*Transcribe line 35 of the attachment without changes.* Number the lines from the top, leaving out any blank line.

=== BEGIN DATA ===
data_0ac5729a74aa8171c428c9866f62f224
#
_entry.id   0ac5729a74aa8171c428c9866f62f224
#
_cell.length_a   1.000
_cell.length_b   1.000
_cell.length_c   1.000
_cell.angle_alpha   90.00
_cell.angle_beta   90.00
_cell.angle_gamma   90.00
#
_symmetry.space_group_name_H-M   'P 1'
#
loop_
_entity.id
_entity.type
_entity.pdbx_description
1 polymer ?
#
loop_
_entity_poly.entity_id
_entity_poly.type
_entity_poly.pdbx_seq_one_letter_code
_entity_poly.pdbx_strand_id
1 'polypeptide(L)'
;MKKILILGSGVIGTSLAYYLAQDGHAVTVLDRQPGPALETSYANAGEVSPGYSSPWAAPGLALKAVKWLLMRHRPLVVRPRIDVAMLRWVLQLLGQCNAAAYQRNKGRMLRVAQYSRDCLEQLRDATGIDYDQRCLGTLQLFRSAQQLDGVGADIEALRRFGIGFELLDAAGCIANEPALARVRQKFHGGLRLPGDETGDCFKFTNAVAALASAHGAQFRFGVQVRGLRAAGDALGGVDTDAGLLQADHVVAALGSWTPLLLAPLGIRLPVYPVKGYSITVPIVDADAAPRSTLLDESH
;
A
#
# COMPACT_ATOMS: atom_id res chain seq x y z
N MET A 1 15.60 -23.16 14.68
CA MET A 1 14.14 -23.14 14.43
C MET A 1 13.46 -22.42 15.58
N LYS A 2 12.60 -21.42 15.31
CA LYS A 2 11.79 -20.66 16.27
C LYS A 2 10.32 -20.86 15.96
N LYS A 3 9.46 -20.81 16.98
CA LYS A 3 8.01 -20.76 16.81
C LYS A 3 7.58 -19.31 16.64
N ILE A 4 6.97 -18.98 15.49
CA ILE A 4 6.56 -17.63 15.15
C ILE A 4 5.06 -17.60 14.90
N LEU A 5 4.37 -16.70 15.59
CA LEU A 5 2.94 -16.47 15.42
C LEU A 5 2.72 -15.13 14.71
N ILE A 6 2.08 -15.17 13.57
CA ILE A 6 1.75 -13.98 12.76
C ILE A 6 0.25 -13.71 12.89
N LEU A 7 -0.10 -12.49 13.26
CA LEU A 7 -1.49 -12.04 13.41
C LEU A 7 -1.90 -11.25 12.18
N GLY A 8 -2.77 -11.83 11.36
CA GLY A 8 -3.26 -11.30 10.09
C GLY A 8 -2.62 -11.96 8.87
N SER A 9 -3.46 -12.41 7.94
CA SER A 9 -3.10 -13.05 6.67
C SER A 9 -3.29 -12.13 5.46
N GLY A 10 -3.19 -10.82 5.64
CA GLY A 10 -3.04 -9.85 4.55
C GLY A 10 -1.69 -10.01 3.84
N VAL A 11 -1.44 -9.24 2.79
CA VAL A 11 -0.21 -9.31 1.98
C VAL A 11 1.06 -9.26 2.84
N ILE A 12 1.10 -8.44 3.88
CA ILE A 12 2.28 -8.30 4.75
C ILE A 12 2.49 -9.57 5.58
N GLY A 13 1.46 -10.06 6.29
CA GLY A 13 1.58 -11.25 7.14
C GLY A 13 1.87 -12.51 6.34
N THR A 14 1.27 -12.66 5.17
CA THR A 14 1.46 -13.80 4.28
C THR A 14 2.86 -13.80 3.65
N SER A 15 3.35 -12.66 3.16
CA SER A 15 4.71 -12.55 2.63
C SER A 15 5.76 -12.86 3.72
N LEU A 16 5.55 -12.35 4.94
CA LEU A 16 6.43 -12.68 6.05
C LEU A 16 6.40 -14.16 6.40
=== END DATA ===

CA LYS A 2 11.79 -20.66 16.27